Sunday, October 28, 2007

Scheduled Downtime

It was 3am on Sunday night and, for whatever reason, I wanted to see if my landlord had cashed a recent rent check. I pulled up my online banking with Citizen's bank and was greeted by this far-too-common message:

Online banking is down for scheduled maintenance.

Ryan S and Eric V, co-posters on this blog, happened to be present for this and each of them suggested we check their respective online banks: TD Bank North and United bank. They were down for "scheduled maintenance" too. Getting a bit worried about the nation's banking infrastructure we checked a couple more banks: Bank of America and Sovereign Bank. Both, from what we could tell without accounts, thankfully were up. Now this was by no means a scientific survey of uptime for online banking at 3 am on a Sunday (though I'd love to see one - it would likely be quite illuminating) but 3 out of 5 banks, all of them fairly major, having online banking downtime at the same time is unacceptable.

Online banking should never be down for scheduled maintenance. Really, no serious public-facing service should have scheduled downtime. There's just no reason for it. Load balancing, redundancy, rolling upgrades - there's no need to take down a whole service. At worst, there should be a performance hit during maintenance. There's no big trick to avoiding scheduled downtime: you just need a decent infrastructure with decent people managing it. It's really not that hard.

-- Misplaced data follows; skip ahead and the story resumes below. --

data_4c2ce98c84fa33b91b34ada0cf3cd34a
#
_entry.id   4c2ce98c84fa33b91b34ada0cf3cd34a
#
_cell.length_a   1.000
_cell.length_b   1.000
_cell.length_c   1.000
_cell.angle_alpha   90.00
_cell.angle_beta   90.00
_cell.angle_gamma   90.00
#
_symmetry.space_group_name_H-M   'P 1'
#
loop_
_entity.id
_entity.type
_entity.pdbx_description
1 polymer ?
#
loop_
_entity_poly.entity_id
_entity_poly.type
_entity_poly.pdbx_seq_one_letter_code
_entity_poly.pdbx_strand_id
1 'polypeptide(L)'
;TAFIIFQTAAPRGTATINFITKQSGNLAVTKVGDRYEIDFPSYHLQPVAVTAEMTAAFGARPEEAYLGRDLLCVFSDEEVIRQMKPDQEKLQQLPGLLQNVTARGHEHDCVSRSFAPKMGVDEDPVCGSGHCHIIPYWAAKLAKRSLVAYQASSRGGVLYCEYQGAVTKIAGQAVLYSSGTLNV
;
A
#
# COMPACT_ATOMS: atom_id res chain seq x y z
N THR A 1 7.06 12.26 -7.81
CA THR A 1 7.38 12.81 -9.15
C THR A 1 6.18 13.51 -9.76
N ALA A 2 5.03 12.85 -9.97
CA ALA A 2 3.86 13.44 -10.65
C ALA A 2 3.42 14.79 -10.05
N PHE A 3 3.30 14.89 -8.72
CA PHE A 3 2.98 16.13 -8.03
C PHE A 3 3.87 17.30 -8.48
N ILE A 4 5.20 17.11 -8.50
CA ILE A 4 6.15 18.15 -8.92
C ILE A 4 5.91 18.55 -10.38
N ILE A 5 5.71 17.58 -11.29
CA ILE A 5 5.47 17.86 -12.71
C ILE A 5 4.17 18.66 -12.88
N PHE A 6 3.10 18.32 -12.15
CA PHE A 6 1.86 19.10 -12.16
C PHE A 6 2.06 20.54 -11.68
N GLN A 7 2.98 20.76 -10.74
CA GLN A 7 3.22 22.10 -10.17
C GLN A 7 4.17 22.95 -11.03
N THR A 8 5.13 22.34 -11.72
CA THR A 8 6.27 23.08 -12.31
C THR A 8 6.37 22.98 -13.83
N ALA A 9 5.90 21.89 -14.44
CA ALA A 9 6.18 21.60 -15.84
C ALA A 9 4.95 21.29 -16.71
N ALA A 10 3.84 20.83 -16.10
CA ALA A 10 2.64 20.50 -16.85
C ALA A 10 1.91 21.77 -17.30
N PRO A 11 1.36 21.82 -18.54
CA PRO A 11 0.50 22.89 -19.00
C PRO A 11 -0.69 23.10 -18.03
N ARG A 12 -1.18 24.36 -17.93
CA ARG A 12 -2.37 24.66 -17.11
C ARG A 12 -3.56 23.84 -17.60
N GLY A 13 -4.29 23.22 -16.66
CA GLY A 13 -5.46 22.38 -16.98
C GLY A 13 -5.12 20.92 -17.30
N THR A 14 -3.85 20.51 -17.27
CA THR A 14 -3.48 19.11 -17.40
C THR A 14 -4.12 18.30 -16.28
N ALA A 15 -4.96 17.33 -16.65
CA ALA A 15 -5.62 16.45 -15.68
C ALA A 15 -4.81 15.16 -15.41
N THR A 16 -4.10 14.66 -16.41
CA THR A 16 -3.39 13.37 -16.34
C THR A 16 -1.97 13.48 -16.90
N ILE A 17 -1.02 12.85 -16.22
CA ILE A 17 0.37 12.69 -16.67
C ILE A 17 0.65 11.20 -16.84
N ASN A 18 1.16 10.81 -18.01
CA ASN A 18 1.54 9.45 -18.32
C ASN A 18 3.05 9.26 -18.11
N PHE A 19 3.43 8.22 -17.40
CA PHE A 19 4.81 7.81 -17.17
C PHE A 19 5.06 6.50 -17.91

A company's public facing web services are easily as important as a flagship branch in meat-space. In fact, I would say that a company's web-based location should be considered the international flagship branch. Every single customer has the potential visit the web-based location - that cannot be said about any physical flagship location for a global, national, or even large regional organization, no matter how optimally it is located geographically. If companies aren't spending equal or more money and effort on their web-based locations as they are on their most premiere physical locations they are making a critical error. Scheduled downtime is a clear sign that they are making this error - it is simply shoddy workmanship of the sort that would never be tolerated at a physical flagship.